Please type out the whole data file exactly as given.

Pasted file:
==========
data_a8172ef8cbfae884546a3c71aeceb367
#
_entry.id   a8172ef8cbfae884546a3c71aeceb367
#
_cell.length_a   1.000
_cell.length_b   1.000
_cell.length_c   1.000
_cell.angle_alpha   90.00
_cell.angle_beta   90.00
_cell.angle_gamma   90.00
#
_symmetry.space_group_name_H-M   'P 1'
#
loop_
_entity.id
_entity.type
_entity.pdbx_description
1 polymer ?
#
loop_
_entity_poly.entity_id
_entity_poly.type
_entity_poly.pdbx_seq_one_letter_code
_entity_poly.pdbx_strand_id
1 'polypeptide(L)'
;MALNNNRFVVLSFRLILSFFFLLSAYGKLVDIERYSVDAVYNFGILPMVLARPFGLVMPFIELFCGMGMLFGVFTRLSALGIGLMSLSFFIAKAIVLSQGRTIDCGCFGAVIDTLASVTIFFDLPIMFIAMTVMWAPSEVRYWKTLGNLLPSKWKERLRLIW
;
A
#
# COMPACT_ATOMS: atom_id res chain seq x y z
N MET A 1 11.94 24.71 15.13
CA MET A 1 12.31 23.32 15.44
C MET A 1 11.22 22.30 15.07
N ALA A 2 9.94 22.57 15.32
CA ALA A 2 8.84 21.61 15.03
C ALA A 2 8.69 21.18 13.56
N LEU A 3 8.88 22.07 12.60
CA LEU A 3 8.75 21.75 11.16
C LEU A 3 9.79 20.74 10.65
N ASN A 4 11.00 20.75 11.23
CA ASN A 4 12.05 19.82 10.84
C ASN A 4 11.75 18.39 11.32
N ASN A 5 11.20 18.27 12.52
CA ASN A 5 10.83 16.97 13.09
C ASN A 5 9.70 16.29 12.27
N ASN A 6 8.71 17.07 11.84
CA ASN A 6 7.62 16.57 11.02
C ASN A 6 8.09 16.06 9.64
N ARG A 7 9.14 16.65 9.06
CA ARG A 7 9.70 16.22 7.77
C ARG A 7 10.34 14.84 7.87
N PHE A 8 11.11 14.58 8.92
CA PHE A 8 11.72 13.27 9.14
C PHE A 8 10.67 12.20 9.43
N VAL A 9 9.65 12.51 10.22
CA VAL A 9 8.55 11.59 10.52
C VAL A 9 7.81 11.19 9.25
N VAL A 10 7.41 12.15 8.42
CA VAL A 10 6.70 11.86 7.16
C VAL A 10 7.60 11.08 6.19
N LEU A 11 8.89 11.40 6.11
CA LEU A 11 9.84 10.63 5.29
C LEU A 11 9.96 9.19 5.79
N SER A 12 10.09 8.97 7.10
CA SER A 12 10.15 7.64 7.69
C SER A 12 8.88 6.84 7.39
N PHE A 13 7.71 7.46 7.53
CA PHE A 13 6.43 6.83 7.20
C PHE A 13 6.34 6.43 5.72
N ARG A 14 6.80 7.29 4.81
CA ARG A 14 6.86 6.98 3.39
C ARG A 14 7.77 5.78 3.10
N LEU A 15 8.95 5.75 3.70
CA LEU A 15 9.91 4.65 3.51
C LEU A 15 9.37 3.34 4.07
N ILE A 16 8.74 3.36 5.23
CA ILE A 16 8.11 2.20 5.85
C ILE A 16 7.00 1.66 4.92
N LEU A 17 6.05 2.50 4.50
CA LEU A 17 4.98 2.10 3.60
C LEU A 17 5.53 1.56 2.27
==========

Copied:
data_a8172ef8cbfae884546a3c71aeceb367
#
_entry.id   a8172ef8cbfae884546a3c71aeceb367
#
_cell.length_a   1.000
_cell.length_b   1.000
_cell.length_c   1.000
_cell.angle_alpha   90.00
_cell.angle_beta   90.00
_cell.angle_gamma   90.00
#
_symmetry.space_group_name_H-M   'P 1'
#
loop_
_entity.id
_entity.type
_entity.pdbx_description
1 polymer ?
#
loop_
_entity_poly.entity_id
_entity_poly.type
_entity_poly.pdbx_seq_one_letter_code
_entity_poly.pdbx_strand_id
1 'polypeptide(L)'
;MALNNNRFVVLSFRLILSFFFLLSAYGKLVDIERYSVDAVYNFGILPMVLARPFGLVMPFIELFCGMGMLFGVFTRLSALGIGLMSLSFFIAKAIVLSQGRTIDCGCFGAVIDTLASVTIFFDLPIMFIAMTVMWAPSEVRYWKTLGNLLPSKWKERLRLIW
;
A
#
# COMPACT_ATOMS: atom_id res chain seq x y z
N MET A 1 11.94 24.71 15.13
CA MET A 1 12.31 23.32 15.44
C MET A 1 11.22 22.30 15.07
N ALA A 2 9.94 22.57 15.32
CA ALA A 2 8.84 21.61 15.03
C ALA A 2 8.69 21.18 13.56
N LEU A 3 8.88 22.07 12.60
CA LEU A 3 8.75 21.75 11.16
C LEU A 3 9.79 20.74 10.65
N ASN A 4 11.00 20.75 11.23
CA ASN A 4 12.05 19.82 10.84
C ASN A 4 11.75 18.39 11.32
N ASN A 5 11.20 18.27 12.52
CA ASN A 5 10.83 16.97 13.09
C ASN A 5 9.70 16.29 12.27
N ASN A 6 8.71 17.07 11.84
CA ASN A 6 7.62 16.57 11.02
C ASN A 6 8.09 16.06 9.64
N ARG A 7 9.14 16.65 9.06
CA ARG A 7 9.70 16.22 7.77
C ARG A 7 10.34 14.84 7.87
N PHE A 8 11.11 14.58 8.92
CA PHE A 8 11.72 13.27 9.14
C PHE A 8 10.67 12.20 9.43
N VAL A 9 9.65 12.51 10.22
CA VAL A 9 8.55 11.59 10.52
C VAL A 9 7.81 11.19 9.25
N VAL A 10 7.41 12.15 8.42
CA VAL A 10 6.70 11.86 7.16
C VAL A 10 7.60 11.08 6.19
N LEU A 11 8.89 11.40 6.11
CA LEU A 11 9.84 10.63 5.29
C LEU A 11 9.96 9.19 5.79
N SER A 12 10.09 8.97 7.10
CA SER A 12 10.15 7.64 7.69
C SER A 12 8.88 6.84 7.39
N PHE A 13 7.71 7.46 7.53
CA PHE A 13 6.43 6.83 7.20
C PHE A 13 6.34 6.43 5.72
N ARG A 14 6.80 7.29 4.81
CA ARG A 14 6.86 6.98 3.39
C ARG A 14 7.77 5.78 3.10
N LEU A 15 8.95 5.75 3.70
CA LEU A 15 9.91 4.65 3.51
C LEU A 15 9.37 3.34 4.07
N ILE A 16 8.74 3.36 5.23
CA ILE A 16 8.11 2.20 5.85
C ILE A 16 7.00 1.66 4.92
N LEU A 17 6.05 2.50 4.50
CA LEU A 17 4.98 2.10 3.60
C LEU A 17 5.53 1.56 2.27